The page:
Security roles in Configuration Manager answer the question What operation could be done?
The following are the default Security Roles available in Configuration Manager 2012 R2
- Application Administrator – Grants permissions to perform both the Application Deployment Manager role and the Application Author role. Administrative users who are associated with this role can also manage queries, view site settings, manage collections, edit settings for user device affinity, and manage App-V virtual environments.
- Application Author – Grants permissions to create, modify, and retire applications. Administrative users who are associated with this role can also manage applications, packages, and App-V virtual environments.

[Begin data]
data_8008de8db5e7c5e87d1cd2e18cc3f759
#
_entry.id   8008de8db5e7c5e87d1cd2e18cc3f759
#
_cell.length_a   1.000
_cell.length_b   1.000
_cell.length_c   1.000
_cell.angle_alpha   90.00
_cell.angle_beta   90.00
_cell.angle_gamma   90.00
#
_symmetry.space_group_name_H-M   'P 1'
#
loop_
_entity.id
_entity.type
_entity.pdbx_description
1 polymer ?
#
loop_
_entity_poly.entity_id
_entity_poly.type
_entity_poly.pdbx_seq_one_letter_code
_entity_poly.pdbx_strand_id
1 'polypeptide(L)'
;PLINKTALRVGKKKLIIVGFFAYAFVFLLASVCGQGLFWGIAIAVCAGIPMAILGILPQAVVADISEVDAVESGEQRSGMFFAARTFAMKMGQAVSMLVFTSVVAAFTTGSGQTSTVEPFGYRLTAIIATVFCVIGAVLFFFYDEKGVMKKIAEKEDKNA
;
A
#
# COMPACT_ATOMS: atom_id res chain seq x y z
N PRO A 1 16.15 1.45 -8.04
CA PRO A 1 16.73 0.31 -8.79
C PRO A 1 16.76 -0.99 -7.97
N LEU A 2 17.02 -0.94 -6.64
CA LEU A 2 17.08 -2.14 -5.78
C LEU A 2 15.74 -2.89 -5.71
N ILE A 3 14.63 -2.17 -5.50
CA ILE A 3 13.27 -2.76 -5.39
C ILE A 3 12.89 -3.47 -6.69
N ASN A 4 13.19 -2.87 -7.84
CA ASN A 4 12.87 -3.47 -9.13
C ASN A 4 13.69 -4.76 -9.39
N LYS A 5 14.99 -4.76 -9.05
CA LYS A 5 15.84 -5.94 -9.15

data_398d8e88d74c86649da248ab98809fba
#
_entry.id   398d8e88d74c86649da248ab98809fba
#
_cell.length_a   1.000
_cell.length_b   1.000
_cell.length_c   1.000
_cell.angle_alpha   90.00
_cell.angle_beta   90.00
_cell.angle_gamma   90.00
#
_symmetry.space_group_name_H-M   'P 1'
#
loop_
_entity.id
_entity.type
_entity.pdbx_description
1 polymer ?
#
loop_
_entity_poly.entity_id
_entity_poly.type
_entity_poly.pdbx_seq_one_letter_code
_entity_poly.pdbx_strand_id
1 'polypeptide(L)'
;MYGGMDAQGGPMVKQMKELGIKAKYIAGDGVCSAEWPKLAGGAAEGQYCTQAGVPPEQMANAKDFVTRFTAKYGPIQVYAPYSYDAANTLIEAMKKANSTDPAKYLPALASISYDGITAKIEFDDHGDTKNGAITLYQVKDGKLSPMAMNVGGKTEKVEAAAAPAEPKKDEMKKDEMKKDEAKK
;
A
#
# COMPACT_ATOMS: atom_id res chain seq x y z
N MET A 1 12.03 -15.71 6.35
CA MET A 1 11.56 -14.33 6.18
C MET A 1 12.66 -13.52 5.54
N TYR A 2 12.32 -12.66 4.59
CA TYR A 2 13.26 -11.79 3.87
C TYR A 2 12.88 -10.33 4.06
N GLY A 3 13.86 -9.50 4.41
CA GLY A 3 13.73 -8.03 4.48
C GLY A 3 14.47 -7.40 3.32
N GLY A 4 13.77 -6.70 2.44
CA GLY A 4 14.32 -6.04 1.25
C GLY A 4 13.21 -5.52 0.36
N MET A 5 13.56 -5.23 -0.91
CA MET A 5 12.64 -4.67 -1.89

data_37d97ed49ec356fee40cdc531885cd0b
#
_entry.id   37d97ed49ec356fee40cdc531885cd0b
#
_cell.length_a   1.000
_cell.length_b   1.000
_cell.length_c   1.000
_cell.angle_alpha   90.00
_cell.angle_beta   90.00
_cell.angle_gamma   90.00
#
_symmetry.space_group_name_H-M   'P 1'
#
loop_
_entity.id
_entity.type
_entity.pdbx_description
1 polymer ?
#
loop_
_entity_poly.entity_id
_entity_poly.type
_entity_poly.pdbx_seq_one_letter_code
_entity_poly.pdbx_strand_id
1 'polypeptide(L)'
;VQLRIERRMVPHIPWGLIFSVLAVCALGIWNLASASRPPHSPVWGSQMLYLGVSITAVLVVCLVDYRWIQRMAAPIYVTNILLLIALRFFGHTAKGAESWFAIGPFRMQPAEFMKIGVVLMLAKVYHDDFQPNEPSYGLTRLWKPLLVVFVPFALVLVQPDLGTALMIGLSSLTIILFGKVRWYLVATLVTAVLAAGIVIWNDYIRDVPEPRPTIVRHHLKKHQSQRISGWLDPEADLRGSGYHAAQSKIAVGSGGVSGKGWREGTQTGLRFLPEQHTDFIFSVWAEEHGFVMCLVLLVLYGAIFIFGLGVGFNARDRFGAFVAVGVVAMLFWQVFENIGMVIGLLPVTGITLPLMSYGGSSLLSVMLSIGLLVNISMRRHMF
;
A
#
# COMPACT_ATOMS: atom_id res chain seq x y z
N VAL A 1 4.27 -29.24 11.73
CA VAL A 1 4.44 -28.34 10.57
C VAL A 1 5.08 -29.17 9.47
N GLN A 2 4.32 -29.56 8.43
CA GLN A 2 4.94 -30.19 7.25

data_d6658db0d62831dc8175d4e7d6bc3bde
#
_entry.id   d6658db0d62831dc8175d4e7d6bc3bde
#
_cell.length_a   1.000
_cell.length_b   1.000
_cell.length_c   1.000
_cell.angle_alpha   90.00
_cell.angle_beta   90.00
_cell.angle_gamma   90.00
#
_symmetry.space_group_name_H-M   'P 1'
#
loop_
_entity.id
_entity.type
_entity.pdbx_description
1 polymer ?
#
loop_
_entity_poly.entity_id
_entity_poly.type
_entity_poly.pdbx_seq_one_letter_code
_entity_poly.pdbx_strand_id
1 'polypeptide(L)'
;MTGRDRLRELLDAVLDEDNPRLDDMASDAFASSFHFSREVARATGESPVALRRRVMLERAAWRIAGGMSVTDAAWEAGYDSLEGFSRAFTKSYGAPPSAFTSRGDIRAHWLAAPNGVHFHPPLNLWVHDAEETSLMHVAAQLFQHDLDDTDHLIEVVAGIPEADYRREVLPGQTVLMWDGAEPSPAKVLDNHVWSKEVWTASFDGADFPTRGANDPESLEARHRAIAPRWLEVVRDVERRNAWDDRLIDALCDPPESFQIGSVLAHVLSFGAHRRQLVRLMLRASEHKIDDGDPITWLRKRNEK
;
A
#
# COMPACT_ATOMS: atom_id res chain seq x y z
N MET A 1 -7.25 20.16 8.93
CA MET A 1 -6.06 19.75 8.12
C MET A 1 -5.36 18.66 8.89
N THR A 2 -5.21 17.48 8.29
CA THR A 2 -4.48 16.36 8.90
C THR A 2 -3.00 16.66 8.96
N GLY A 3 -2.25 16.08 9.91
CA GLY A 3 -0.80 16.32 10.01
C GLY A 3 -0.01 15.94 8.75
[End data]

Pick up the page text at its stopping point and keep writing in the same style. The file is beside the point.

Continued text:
- Application Deployment Manager – Grants permissions to deploy applications. Administrative users who are associated with this role can view a list of applications, and they can manage deployments for applications, alerts, templates and packages, and programs. Administrative users who are associated with this role can also view collections and their members, status messages, queries, conditional delivery rules, and App-V virtual environments.
- Asset Manager – Grants permissions to manage the Asset Intelligence Synchronization Point, Asset Intelligence reporting classes, software inventory, hardware inventory, and metering rules.
- Company Resource Access Manager – Grants permissions to create, manage and deploy company resource access profiles such as Wi-Fi, VPN and certificate profiles to users and devices.